You can also set the dimensions of placed components groups to exclude them from nominal diameter adjustment. This is useful, for example, if you use certain sections with associated sanitary objects multiple times in your model and do not want the varying pressure losses that result from the different positions in the pipe network to cause dimensioning of the components. To do this, combine the corresponding sections and sanitary objects into a model group and activate in the Configuration Apply dimension of a Revit group. A modification of the nominal diameters of components of the determined model group is then only possible via the respective parameter in the properties of the component in the model.
In the beginning of the pipe network calculation, the program determines the peak flow rates from the calculation flow rate in the pipe network. They depend on the selected building type and/or the assigned usage unit. You can set the building type globally for all sections in the Settings dialog or assign it individually to each section.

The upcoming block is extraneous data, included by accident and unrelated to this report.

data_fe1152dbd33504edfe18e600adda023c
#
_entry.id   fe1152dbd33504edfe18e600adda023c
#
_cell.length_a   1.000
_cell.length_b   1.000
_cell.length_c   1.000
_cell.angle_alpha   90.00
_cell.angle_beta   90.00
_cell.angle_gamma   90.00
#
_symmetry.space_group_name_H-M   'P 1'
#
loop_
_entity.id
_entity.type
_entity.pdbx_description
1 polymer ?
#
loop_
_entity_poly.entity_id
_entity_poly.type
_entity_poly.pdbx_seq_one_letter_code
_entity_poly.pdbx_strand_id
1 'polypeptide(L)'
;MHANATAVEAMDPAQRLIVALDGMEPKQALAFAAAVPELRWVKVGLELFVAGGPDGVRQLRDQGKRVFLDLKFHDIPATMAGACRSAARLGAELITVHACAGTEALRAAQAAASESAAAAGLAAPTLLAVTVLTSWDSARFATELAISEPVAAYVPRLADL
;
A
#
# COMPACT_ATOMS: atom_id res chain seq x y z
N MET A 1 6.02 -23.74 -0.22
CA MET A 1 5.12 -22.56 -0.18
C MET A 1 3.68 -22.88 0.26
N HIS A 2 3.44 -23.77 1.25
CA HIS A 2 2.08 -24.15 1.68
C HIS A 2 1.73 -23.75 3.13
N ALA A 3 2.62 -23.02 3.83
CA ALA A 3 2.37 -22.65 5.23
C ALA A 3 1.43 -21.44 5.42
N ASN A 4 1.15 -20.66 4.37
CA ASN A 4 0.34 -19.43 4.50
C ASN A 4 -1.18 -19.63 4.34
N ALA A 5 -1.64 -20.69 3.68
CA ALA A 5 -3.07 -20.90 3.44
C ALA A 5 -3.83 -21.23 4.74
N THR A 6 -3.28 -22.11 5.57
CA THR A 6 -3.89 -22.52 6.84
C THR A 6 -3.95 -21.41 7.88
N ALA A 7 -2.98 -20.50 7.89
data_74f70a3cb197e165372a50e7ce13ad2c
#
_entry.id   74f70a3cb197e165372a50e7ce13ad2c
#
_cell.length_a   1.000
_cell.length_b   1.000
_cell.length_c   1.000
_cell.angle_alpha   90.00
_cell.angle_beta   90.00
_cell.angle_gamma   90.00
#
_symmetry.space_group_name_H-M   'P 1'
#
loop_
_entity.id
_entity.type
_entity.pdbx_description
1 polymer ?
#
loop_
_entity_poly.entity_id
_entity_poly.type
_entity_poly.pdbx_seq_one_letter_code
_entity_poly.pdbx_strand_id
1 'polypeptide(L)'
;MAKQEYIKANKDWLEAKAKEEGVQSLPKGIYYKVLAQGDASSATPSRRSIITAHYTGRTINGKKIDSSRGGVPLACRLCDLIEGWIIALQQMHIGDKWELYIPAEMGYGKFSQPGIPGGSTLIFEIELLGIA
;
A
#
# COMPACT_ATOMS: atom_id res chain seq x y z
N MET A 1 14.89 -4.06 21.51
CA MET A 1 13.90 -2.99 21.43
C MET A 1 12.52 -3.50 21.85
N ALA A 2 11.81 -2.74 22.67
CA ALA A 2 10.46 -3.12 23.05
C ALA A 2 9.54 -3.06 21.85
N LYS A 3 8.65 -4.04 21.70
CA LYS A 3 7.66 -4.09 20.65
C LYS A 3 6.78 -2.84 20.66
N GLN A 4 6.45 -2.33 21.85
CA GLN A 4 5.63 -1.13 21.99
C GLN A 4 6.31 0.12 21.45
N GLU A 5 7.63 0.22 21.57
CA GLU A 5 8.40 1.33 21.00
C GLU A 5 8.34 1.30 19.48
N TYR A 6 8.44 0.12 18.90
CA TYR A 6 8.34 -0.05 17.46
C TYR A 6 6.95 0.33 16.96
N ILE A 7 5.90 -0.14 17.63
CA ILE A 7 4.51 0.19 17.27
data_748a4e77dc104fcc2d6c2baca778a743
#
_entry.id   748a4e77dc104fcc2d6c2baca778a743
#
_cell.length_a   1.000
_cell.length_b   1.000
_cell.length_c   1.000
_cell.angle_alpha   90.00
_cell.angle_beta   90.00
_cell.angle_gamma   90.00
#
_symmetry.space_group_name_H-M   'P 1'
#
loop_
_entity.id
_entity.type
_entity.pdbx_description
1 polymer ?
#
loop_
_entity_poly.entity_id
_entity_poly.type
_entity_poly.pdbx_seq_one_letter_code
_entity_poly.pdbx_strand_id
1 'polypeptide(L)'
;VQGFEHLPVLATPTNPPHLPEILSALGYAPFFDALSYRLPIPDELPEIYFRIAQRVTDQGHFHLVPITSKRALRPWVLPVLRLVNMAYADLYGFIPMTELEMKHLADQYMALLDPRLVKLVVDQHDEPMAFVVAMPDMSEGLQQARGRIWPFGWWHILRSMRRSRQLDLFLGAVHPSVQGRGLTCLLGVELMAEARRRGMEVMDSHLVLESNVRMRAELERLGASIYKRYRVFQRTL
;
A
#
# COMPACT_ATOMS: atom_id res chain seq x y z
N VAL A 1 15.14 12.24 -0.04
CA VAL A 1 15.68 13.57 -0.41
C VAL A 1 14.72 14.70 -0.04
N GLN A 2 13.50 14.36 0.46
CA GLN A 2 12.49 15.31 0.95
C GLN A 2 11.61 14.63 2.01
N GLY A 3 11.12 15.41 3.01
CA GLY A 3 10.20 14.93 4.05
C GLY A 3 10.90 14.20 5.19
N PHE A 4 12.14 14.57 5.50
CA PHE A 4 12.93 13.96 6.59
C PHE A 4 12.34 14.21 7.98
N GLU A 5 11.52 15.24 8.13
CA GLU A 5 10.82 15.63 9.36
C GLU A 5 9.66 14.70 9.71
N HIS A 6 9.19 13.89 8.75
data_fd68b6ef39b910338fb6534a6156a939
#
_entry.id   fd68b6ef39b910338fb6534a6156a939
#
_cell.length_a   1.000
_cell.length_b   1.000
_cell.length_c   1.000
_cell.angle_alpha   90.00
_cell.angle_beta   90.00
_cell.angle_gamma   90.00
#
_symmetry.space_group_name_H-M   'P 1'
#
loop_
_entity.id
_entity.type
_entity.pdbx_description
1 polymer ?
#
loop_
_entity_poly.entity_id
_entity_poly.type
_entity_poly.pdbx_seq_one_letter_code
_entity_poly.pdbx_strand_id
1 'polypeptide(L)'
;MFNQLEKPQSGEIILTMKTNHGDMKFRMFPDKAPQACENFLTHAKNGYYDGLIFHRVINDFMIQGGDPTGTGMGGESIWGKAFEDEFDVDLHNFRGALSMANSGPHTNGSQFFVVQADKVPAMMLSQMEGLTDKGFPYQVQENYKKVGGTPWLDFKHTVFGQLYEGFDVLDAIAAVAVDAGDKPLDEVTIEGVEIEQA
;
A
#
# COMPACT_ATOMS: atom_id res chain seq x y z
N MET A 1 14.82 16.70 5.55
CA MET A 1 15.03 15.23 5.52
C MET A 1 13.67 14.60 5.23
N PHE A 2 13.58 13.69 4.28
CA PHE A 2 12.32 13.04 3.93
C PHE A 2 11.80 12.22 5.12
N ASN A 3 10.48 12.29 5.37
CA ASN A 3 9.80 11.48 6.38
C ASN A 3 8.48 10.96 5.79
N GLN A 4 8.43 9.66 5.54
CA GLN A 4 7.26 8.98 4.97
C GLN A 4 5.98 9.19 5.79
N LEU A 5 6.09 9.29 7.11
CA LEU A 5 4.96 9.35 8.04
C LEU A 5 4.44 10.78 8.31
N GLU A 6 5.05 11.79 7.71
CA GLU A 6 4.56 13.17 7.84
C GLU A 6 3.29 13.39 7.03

If you have assigned different building types within the same pipe network, the program selects the most unfavorable building type for section parts connected to different building types.
Considering the calculated total flow rate, which consists of peak- and continuous flow rate, the section parts are dimensioned in such a way so that prescribed maximum velocities are not exceeded. These are either defined in the Settings or defined individually for each section part.
Determining peak flow rate with DIN 1988-300 allows for three scenarios:
- Section parts within usage units